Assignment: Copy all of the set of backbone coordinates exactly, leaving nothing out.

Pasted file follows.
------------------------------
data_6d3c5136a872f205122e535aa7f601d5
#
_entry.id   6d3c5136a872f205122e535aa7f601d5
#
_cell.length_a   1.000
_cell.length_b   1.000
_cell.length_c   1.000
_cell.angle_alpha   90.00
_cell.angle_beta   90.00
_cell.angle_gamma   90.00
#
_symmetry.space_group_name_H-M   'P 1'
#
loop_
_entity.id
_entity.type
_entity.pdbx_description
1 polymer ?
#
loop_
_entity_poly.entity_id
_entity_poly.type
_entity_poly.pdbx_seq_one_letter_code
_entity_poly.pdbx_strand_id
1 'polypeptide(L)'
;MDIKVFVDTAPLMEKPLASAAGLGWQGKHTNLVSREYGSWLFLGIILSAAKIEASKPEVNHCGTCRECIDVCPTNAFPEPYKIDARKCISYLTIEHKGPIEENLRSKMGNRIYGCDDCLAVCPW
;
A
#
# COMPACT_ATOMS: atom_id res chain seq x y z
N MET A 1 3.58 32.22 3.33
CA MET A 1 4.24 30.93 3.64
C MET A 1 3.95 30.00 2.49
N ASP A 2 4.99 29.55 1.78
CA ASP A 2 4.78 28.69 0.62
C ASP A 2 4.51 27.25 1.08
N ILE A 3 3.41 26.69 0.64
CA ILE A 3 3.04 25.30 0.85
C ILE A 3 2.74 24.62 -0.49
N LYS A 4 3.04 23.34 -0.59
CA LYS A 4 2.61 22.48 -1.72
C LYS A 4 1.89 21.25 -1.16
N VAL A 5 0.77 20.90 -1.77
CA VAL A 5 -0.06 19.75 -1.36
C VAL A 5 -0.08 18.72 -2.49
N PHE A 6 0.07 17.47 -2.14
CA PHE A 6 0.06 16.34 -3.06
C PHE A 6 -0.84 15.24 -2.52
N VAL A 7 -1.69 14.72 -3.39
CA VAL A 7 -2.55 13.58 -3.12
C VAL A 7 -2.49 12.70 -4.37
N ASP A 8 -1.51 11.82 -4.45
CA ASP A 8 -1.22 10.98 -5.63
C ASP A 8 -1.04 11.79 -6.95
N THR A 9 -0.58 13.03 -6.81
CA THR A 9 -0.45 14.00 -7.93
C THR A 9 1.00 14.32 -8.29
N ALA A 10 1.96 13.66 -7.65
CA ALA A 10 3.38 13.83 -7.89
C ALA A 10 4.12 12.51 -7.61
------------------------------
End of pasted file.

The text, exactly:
data_6d3c5136a872f205122e535aa7f601d5
#
_entry.id   6d3c5136a872f205122e535aa7f601d5
#
_cell.length_a   1.000
_cell.length_b   1.000
_cell.length_c   1.000
_cell.angle_alpha   90.00
_cell.angle_beta   90.00
_cell.angle_gamma   90.00
#
_symmetry.space_group_name_H-M   'P 1'
#
loop_
_entity.id
_entity.type
_entity.pdbx_description
1 polymer ?
#
loop_
_entity_poly.entity_id
_entity_poly.type
_entity_poly.pdbx_seq_one_letter_code
_entity_poly.pdbx_strand_id
1 'polypeptide(L)'
;MDIKVFVDTAPLMEKPLASAAGLGWQGKHTNLVSREYGSWLFLGIILSAAKIEASKPEVNHCGTCRECIDVCPTNAFPEPYKIDARKCISYLTIEHKGPIEENLRSKMGNRIYGCDDCLAVCPW
;
A
#
# COMPACT_ATOMS: atom_id res chain seq x y z
N MET A 1 3.58 32.22 3.33
CA MET A 1 4.24 30.93 3.64
C MET A 1 3.95 30.00 2.49
N ASP A 2 4.99 29.55 1.78
CA ASP A 2 4.78 28.69 0.62
C ASP A 2 4.51 27.25 1.08
N ILE A 3 3.41 26.69 0.64
CA ILE A 3 3.04 25.30 0.85
C ILE A 3 2.74 24.62 -0.49
N LYS A 4 3.04 23.34 -0.59
CA LYS A 4 2.61 22.48 -1.72
C LYS A 4 1.89 21.25 -1.16
N VAL A 5 0.77 20.90 -1.77
CA VAL A 5 -0.06 19.75 -1.36
C VAL A 5 -0.08 18.72 -2.49
N PHE A 6 0.07 17.47 -2.14
CA PHE A 6 0.06 16.34 -3.06
C PHE A 6 -0.84 15.24 -2.52
N VAL A 7 -1.69 14.72 -3.39
CA VAL A 7 -2.55 13.58 -3.12
C VAL A 7 -2.49 12.70 -4.37
N ASP A 8 -1.51 11.82 -4.45
CA ASP A 8 -1.22 10.98 -5.63
C ASP A 8 -1.04 11.79 -6.95
N THR A 9 -0.58 13.03 -6.81
CA THR A 9 -0.45 14.00 -7.93
C THR A 9 1.00 14.32 -8.29
N ALA A 10 1.96 13.66 -7.65
CA ALA A 10 3.38 13.83 -7.89
C ALA A 10 4.12 12.51 -7.61